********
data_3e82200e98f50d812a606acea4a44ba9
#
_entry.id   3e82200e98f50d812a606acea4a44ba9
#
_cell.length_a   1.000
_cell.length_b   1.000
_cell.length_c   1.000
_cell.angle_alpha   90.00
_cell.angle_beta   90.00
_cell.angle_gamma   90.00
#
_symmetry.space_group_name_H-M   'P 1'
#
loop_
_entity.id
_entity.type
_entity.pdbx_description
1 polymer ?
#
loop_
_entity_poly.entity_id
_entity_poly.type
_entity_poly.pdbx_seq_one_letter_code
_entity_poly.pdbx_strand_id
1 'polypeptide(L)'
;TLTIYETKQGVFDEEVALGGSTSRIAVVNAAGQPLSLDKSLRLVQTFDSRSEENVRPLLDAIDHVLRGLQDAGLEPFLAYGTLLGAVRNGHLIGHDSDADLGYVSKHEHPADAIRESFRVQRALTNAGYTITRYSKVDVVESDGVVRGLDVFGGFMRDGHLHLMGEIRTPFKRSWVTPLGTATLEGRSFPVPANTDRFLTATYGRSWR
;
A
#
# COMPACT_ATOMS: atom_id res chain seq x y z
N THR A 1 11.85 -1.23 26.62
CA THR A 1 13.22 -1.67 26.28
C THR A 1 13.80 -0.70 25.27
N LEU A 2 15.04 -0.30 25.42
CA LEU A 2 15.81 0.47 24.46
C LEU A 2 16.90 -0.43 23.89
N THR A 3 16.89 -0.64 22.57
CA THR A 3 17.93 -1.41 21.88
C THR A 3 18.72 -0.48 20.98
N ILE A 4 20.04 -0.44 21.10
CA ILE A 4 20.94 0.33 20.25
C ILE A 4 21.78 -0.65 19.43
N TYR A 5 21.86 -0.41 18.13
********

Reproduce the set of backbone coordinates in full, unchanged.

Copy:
data_3e82200e98f50d812a606acea4a44ba9
#
_entry.id   3e82200e98f50d812a606acea4a44ba9
#
_cell.length_a   1.000
_cell.length_b   1.000
_cell.length_c   1.000
_cell.angle_alpha   90.00
_cell.angle_beta   90.00
_cell.angle_gamma   90.00
#
_symmetry.space_group_name_H-M   'P 1'
#
loop_
_entity.id
_entity.type
_entity.pdbx_description
1 polymer ?
#
loop_
_entity_poly.entity_id
_entity_poly.type
_entity_poly.pdbx_seq_one_letter_code
_entity_poly.pdbx_strand_id
1 'polypeptide(L)'
;TLTIYETKQGVFDEEVALGGSTSRIAVVNAAGQPLSLDKSLRLVQTFDSRSEENVRPLLDAIDHVLRGLQDAGLEPFLAYGTLLGAVRNGHLIGHDSDADLGYVSKHEHPADAIRESFRVQRALTNAGYTITRYSKVDVVESDGVVRGLDVFGGFMRDGHLHLMGEIRTPFKRSWVTPLGTATLEGRSFPVPANTDRFLTATYGRSWR
;
A
#
# COMPACT_ATOMS: atom_id res chain seq x y z
N THR A 1 11.85 -1.23 26.62
CA THR A 1 13.22 -1.67 26.28
C THR A 1 13.80 -0.70 25.27
N LEU A 2 15.04 -0.30 25.42
CA LEU A 2 15.81 0.47 24.46
C LEU A 2 16.90 -0.43 23.89
N THR A 3 16.89 -0.64 22.57
CA THR A 3 17.93 -1.41 21.88
C THR A 3 18.72 -0.48 20.98
N ILE A 4 20.04 -0.44 21.10
CA ILE A 4 20.94 0.33 20.25
C ILE A 4 21.78 -0.65 19.43
N TYR A 5 21.86 -0.41 18.13